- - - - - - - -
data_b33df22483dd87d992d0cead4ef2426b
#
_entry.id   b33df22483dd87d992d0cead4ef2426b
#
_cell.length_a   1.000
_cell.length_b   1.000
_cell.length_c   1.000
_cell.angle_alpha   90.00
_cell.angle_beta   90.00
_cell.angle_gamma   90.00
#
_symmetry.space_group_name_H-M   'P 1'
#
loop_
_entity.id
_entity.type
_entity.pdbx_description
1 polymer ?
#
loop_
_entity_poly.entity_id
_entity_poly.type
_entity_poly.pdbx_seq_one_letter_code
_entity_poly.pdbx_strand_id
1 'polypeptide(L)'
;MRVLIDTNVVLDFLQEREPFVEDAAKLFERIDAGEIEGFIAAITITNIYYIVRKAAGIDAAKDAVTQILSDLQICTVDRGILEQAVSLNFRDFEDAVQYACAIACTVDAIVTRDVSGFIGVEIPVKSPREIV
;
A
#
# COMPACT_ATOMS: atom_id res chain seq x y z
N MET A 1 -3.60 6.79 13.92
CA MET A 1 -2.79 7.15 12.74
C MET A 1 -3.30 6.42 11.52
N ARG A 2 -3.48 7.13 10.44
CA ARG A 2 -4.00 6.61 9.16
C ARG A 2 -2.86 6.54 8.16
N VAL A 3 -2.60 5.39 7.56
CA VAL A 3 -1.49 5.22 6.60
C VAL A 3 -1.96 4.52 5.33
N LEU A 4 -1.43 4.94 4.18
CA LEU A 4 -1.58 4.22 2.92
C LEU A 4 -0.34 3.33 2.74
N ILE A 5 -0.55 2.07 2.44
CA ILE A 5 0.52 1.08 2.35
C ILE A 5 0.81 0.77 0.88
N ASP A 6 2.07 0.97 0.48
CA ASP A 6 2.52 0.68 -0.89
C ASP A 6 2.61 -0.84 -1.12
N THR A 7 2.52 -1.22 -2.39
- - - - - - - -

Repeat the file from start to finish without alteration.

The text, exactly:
data_b33df22483dd87d992d0cead4ef2426b
#
_entry.id   b33df22483dd87d992d0cead4ef2426b
#
_cell.length_a   1.000
_cell.length_b   1.000
_cell.length_c   1.000
_cell.angle_alpha   90.00
_cell.angle_beta   90.00
_cell.angle_gamma   90.00
#
_symmetry.space_group_name_H-M   'P 1'
#
loop_
_entity.id
_entity.type
_entity.pdbx_description
1 polymer ?
#
loop_
_entity_poly.entity_id
_entity_poly.type
_entity_poly.pdbx_seq_one_letter_code
_entity_poly.pdbx_strand_id
1 'polypeptide(L)'
;MRVLIDTNVVLDFLQEREPFVEDAAKLFERIDAGEIEGFIAAITITNIYYIVRKAAGIDAAKDAVTQILSDLQICTVDRGILEQAVSLNFRDFEDAVQYACAIACTVDAIVTRDVSGFIGVEIPVKSPREIV
;
A
#
# COMPACT_ATOMS: atom_id res chain seq x y z
N MET A 1 -3.60 6.79 13.92
CA MET A 1 -2.79 7.15 12.74
C MET A 1 -3.30 6.42 11.52
N ARG A 2 -3.48 7.13 10.44
CA ARG A 2 -4.00 6.61 9.16
C ARG A 2 -2.86 6.54 8.16
N VAL A 3 -2.60 5.39 7.56
CA VAL A 3 -1.49 5.22 6.60
C VAL A 3 -1.96 4.52 5.33
N LEU A 4 -1.43 4.94 4.18
CA LEU A 4 -1.58 4.22 2.92
C LEU A 4 -0.34 3.33 2.74
N ILE A 5 -0.55 2.07 2.44
CA ILE A 5 0.52 1.08 2.35
C ILE A 5 0.81 0.77 0.88
N ASP A 6 2.07 0.97 0.48
CA ASP A 6 2.52 0.68 -0.89
C ASP A 6 2.61 -0.84 -1.12
N THR A 7 2.52 -1.22 -2.39